Because my oracle cards told me that I need to step outside of my comfort zone, and I can’t think of a more uncomfortable place for me.

That’s why I joined.

About Me

Children’s books

I have a confession to make.

I don’t read books to my kids.

Which is kind of funny, because I have always loved books. I wrote and illustrated my first when I was just in kindergarten, and kept the practice up for my entire life.

We started out normal enough when my oldest was a baby. We got a few children’s stories, and I read them enough that I could recite them from beginning to end without any prompts; my daughter’s absolute favorite book was simply titled Water Animals and consisted of pictures and names of things like dolphins, fish, and a polar bear for good measure.

That all changed when baby #2 came along.

My oldest started tearing apart books. Water Animals was shredded to pieces, so I taped it together as best I could then tucked it away somewhere safe (it will probably be years before we find it again). After giving her some time to adjust to having a younger sibling, we bought more books and to my dismay those were also torn up. Several months later, I mentioned to a neighbor that we didn’t have any children’s books, and she gave us a few that also met the same fate.

I was tired of cleaning up the mess, so I gave up. No more.

These days the children and I snuggle up with our Nintendo 3DS and read video game dialogue together.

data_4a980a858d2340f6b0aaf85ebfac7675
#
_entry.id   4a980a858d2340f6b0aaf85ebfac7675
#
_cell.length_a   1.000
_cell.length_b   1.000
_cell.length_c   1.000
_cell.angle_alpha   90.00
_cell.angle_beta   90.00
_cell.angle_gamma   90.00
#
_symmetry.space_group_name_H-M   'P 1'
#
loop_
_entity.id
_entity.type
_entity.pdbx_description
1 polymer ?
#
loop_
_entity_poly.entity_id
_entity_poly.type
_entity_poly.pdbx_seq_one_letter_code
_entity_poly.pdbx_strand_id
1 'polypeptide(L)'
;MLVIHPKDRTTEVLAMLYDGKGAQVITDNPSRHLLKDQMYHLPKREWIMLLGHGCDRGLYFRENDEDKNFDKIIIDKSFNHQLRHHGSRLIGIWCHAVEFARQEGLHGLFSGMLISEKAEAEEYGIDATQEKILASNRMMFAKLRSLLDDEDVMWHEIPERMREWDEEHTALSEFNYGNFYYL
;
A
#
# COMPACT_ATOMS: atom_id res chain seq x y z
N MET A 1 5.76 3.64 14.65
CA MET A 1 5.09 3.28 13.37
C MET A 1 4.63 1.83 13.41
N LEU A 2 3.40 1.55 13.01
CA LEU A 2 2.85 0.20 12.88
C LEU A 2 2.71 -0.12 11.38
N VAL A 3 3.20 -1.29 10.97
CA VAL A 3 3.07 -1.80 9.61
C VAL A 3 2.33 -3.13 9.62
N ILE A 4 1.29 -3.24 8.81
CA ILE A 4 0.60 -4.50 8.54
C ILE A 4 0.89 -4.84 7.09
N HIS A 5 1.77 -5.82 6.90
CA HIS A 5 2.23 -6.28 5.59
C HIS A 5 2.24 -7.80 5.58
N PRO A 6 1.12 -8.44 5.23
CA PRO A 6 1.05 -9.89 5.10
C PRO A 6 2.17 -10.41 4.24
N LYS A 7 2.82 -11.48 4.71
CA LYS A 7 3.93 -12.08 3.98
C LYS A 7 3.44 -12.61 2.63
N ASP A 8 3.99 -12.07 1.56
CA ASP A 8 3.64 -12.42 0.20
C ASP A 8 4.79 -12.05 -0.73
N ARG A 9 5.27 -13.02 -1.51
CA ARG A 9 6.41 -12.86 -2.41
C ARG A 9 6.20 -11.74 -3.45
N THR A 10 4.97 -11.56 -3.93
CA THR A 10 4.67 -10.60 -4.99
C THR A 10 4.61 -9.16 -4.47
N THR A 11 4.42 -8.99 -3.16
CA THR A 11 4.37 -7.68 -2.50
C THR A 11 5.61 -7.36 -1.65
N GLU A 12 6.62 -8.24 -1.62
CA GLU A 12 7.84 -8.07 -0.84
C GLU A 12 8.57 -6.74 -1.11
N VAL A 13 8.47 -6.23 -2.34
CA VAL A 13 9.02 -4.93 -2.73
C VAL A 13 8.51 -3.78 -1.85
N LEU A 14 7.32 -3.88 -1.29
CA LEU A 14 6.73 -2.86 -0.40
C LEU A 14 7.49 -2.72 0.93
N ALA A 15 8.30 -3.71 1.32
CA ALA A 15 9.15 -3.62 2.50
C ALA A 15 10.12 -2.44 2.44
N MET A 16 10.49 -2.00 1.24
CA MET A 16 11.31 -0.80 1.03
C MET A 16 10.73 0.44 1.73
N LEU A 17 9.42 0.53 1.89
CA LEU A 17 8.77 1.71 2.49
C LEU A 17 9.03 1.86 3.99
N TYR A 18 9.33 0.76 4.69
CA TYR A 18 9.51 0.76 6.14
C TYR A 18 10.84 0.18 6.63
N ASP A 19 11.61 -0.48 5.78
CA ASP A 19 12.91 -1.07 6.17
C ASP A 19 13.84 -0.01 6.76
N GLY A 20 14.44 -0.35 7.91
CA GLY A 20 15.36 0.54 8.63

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Fade to White, Muse

Fade to White origins

My best friend in high school had a boyfriend named Jason.

Jason cheated on her then bragged about it online.

On my own profile, I wrote something vague about how people disappoint me.

All hell broke loose.

Jason and his friends began an online assault against me, attacking me at every turn. Before long, it spilled over into the real world and Jason started following me to work and my hang out places. He even threatened to rape me.

Luckily, telling him that I was getting the police involved was enough to make him back off, and it died shortly afterwards.

When I told my Creative Writing teacher about what had happened, her advice was “Write it out.”

So I wrote Fade to White.

About Me

The Past

When I was a kid, I used to pin my bright yellow blanket around my shoulders (the perfect universal costume, in my humble opinion) and play act having conversations with the characters from my favorite novels. I loved those hours I spent in my room, exploring worlds and “interacting” with Martin the Warrior and Prince Caspian.

One day when I turned ten, I got hold of some lined paper, picked up my favorite maroon marker, and started writing those conversations down. Truthfully I didn’t understand paragraphs back then, or quotation marks for that matter, but that solid block of text was the beginning of my dream.

As I grew, I joined Elfwood and Fictionpress, swapped stories with other teenagers online, took creative writing classes all through high school, and majored in creative writing in college. For me, there were no other career options — I was a writer.

Then life happened.

Somehow, the agonizing moments seamlessly blended into becoming a wife and mother of three, and before I knew it the better part of a decade had passed.

But you know what? Writing is the only thing that gives my life a deeper sense of meaning outside of the ordinary. What would be the point of all the pain and joy if those emotions stayed secretly locked up inside my own head? Sometimes it seems like it’s the only way I can peacefully live with the past.

I have my days of dark depression, when demons loom over me and whisper bleak things in my ear, leaving me too paralyzed to think. Then the sun shines again, I find a quiet moment nestled between games and chores, and I write.

I will always be a writer.